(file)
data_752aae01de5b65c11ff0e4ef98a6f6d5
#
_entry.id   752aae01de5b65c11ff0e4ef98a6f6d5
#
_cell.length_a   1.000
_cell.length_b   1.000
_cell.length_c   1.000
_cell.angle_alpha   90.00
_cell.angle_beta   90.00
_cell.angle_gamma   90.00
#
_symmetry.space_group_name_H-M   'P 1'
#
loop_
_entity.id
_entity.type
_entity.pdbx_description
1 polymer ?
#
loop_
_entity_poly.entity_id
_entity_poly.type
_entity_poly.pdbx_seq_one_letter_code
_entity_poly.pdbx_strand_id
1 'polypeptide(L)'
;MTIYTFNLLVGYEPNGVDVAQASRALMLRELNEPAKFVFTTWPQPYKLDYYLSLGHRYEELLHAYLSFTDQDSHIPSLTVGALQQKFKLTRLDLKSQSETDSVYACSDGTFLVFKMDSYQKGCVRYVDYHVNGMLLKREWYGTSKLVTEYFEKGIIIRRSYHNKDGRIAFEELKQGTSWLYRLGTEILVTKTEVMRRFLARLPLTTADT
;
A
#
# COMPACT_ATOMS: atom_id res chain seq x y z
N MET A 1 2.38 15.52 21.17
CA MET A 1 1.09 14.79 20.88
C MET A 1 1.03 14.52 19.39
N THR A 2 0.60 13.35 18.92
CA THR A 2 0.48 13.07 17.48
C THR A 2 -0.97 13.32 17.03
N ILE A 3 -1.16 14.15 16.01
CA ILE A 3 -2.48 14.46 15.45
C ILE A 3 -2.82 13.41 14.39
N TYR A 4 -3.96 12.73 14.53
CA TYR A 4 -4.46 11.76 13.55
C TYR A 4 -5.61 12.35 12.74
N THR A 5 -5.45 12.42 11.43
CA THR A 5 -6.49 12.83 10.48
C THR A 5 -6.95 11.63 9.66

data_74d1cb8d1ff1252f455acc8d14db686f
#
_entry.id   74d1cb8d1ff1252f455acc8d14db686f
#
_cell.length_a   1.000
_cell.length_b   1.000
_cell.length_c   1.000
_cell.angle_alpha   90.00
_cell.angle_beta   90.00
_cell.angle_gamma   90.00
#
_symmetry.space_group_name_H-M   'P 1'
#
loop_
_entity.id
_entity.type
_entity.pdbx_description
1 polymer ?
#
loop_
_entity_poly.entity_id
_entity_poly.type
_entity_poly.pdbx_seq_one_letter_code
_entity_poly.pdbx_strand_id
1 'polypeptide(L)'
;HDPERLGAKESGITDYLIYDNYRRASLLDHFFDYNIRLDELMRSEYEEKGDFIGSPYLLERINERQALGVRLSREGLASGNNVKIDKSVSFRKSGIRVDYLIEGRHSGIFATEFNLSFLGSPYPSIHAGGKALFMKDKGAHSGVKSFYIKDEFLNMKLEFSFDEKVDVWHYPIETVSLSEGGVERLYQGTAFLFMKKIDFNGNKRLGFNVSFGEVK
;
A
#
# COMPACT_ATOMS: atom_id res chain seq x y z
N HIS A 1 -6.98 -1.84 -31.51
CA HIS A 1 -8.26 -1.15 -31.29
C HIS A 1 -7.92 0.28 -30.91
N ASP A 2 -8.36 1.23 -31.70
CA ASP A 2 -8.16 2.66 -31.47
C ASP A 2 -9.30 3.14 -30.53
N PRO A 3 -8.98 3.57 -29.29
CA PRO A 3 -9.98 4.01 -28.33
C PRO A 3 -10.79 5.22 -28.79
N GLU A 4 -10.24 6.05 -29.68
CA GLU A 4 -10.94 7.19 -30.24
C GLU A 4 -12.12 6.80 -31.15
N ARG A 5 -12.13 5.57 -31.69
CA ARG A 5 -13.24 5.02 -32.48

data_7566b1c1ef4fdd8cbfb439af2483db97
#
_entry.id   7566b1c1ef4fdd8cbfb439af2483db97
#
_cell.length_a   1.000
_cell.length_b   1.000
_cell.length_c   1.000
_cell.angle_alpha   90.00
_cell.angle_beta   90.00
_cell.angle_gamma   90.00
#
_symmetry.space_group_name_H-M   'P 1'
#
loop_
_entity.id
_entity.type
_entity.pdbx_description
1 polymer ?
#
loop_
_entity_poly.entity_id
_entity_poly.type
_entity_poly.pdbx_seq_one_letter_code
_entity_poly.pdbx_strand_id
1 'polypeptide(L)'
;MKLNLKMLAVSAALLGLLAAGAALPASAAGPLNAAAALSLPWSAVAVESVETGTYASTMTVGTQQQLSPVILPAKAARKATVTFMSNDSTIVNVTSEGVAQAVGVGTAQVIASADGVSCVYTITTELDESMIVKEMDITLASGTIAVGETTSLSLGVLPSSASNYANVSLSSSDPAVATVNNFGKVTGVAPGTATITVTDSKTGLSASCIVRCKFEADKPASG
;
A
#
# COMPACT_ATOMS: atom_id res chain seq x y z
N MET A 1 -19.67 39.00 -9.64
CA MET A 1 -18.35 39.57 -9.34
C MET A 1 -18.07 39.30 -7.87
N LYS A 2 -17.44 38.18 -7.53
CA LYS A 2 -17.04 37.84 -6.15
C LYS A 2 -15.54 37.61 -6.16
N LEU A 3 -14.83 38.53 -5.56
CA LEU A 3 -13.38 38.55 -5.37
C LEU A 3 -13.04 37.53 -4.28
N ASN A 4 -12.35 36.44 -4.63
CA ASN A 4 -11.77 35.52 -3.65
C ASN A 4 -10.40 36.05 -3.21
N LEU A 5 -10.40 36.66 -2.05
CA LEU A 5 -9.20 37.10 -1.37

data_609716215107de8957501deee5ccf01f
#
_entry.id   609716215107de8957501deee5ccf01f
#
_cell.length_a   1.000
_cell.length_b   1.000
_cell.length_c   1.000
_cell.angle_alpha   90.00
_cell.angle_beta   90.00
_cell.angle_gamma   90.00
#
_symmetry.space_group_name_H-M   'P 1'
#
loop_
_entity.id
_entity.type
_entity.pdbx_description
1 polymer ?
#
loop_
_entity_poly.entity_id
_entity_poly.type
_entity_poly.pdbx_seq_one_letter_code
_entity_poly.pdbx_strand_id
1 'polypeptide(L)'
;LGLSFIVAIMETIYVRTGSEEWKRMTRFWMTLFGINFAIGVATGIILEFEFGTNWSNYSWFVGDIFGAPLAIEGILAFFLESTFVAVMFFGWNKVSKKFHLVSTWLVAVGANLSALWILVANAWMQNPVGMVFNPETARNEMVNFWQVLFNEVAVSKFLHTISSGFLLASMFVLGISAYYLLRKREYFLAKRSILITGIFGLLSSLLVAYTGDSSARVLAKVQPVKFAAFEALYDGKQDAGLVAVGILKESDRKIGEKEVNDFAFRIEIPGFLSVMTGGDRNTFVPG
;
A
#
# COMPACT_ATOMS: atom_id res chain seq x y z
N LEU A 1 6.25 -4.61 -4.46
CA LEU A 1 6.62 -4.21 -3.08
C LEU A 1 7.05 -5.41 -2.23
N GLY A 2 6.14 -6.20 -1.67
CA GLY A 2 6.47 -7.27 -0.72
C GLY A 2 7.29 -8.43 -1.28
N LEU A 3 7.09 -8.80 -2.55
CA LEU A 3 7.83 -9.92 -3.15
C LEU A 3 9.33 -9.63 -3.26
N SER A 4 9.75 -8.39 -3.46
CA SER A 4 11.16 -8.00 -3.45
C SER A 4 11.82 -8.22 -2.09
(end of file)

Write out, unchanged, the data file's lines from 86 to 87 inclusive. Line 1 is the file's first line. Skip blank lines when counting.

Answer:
CA GLU A 4 -10.94 7.19 -30.24
C GLU A 4 -12.12 6.80 -31.15